Mrs. Geizhals smuggled her way from Poland to the American Zone in Germany, where she lived in a displaced persons camp until 1947 at which time she came to the United States with a youth group. 

Clara Deutsah Knopfler

Clara Deutsah Knopfler was born in Transylvania, Romania on January 19th, 1927.  Clara's immediate family consisted of her parents, brother and herself, however, both parents came from large families.
Clara grew up in a little town in North Seron, Romania where she attended school until March 1944 (Jewish students were not longer able to attend school). By April of that year, Clara and all other Jewish residence were required to wear yellow stars.
In May of 1944, Clara and her family were taken away to work for the Germans in camps and factories with no pay. They all lived in terrible conditions in the “ghetto” for three weeks. Clara and her family were then taken to Auschwitz. When they reached Auschwitz they were all separated with the exception of Clara and her mom. Out or 39 family members that were sent to Auschwitz, only Clara and her mother survived.

Ed Lessing


Ed Lessing was born in Holland. He and his whole family went into hiding from 1942-1945. At first he posed as a Christian and worked on farms. Later he joined the resistance and lived in a hut in the forest. He had a narrow escape when the German storm troopers raided the forest. After liberation, he continued to live in Holland until he came to the US in 1947.

Lola Margulies


Lola was born on April 12th, 1930 in a little town of Zalastucky in Poland which is located near the Romanian border in the southern part of Poland.  Lola’s father was a beer distributor and her mom was a housewife, however, her mom helped out in her father’s business.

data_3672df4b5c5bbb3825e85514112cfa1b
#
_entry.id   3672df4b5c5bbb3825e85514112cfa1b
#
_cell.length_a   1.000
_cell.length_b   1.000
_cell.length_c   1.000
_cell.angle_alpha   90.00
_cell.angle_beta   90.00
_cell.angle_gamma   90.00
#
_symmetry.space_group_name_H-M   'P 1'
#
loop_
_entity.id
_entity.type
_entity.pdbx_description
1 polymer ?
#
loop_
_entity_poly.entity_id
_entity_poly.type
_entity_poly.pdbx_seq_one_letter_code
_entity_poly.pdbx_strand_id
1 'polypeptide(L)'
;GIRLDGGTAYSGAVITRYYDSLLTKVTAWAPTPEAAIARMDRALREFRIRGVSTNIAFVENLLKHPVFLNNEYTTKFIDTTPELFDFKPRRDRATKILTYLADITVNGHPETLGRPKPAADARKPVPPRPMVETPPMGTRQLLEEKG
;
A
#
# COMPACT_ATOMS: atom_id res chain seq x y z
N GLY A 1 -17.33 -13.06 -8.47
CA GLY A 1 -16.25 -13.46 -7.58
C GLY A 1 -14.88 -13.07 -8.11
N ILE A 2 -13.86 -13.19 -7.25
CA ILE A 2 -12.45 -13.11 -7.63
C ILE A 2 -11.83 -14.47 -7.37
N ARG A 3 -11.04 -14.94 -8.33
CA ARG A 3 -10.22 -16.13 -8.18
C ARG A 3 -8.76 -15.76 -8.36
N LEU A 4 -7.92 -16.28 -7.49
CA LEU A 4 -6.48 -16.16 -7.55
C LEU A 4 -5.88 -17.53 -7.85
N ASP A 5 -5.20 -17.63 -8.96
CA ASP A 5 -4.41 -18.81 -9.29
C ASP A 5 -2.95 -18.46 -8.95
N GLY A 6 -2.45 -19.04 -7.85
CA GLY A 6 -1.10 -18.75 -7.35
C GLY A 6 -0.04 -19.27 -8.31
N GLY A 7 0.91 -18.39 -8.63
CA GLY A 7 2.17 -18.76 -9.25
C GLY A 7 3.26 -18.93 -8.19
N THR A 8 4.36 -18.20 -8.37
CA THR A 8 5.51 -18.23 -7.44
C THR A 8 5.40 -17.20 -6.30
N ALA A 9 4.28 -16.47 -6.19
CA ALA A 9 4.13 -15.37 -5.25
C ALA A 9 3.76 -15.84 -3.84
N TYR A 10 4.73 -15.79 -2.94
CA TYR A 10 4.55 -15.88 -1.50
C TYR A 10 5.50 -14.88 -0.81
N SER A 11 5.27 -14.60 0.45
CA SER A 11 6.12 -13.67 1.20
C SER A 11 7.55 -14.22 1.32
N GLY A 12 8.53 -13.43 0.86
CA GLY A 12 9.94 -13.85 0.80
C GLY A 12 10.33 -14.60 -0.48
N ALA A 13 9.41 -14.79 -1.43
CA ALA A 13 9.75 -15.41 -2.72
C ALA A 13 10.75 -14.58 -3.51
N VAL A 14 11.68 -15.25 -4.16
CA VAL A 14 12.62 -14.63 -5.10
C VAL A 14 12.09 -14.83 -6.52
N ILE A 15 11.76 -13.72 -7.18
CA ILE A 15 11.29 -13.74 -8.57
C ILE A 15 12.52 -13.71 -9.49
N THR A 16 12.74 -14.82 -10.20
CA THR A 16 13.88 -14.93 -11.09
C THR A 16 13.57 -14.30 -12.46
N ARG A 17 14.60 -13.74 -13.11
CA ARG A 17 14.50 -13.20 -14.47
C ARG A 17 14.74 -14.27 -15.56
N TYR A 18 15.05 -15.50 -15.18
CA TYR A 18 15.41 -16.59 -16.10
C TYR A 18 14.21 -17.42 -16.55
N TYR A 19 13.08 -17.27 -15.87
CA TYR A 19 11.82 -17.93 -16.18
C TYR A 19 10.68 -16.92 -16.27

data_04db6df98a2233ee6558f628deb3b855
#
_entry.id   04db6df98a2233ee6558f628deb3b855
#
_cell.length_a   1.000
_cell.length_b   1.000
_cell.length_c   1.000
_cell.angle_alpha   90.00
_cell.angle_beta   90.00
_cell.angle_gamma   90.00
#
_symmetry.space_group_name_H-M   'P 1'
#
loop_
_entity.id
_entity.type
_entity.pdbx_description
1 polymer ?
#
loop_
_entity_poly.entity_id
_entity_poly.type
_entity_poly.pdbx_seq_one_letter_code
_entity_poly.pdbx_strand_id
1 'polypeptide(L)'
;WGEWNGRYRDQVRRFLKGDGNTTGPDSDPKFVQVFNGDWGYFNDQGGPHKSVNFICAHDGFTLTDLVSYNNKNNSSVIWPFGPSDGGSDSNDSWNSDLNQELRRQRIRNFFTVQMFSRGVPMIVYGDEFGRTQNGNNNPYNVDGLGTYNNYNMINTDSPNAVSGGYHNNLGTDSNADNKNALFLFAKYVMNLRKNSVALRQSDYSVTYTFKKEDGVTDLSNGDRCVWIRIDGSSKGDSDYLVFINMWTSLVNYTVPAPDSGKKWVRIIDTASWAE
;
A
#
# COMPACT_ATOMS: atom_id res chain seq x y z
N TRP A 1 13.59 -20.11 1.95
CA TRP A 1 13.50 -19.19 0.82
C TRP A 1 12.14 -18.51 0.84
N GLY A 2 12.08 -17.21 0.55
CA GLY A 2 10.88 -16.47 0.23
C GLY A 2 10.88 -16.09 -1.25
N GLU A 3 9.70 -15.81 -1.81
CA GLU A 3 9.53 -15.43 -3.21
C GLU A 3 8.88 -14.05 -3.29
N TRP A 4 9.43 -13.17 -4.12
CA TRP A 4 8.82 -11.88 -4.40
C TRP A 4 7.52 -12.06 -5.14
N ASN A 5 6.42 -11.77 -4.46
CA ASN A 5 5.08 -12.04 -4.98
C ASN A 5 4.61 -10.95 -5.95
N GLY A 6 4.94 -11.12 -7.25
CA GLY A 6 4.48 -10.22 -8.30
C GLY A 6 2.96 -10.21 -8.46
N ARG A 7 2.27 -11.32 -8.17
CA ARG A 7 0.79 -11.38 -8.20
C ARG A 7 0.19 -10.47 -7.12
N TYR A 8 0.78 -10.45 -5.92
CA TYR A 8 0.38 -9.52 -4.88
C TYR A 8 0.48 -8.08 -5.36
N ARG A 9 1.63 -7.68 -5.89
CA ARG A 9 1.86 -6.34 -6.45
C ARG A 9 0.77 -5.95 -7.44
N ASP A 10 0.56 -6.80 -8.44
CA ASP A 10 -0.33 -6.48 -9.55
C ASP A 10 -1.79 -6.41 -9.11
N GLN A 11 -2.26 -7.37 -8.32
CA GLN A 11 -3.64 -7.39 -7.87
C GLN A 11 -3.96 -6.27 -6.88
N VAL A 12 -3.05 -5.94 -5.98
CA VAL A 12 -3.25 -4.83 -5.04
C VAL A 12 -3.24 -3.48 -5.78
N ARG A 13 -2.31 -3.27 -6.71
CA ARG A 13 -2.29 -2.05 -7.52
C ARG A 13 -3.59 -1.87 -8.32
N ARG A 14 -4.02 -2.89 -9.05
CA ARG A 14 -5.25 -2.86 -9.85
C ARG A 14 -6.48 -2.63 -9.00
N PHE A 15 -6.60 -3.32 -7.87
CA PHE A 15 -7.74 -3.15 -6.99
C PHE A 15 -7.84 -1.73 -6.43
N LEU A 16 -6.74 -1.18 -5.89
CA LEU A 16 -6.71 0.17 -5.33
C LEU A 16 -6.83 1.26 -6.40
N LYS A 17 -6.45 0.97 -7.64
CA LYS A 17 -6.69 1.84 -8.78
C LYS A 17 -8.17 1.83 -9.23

Lola’s mother’s family is from the capital of Galishalindburg (PH).  All of her mother’s family were killed during the Holocaust.  Lola’s father’s family was from Skalat, where Lola and her family moved just before the Holocaust started.

Lola, her brother, and both parents survived the Holocaust.

Jay Sommer

Mr. Sommer was born in 1927 in Makachelo a small village in Czechoslovakia. He was 14 years old when he was forced into a Nazi labor camp from which he escaped just before he was to be shipped to concentration camp Auschwitz. He was in the involuntary service in the Soviet Army and has lived through many harrowing experiences, which he describes in his book "Journey Through the Golden Door".
He came  to the United States in 1948 and ultimately became a teacher and National Teacher of the Year in 1981-82.  This led to an invitation to serve on President Reagan's National Commission on Excellence in Education.

Lore Strauss

Lore Strauss was born in Newburgh, Germany in 1923.  She lived in an upper middle class family.  Lore's family left Germany in 1933 due to Hitler's arrival.  They moved to Paris but her mother was unhappy and moved her family back to Newburgh, Germany in 1934.  Lore's family resumed their lives back in Newburgh until the laws were put into effect.  They moved back to Paris in 1938.  After years of moving around, Lore made it to New York on January 29, 1947.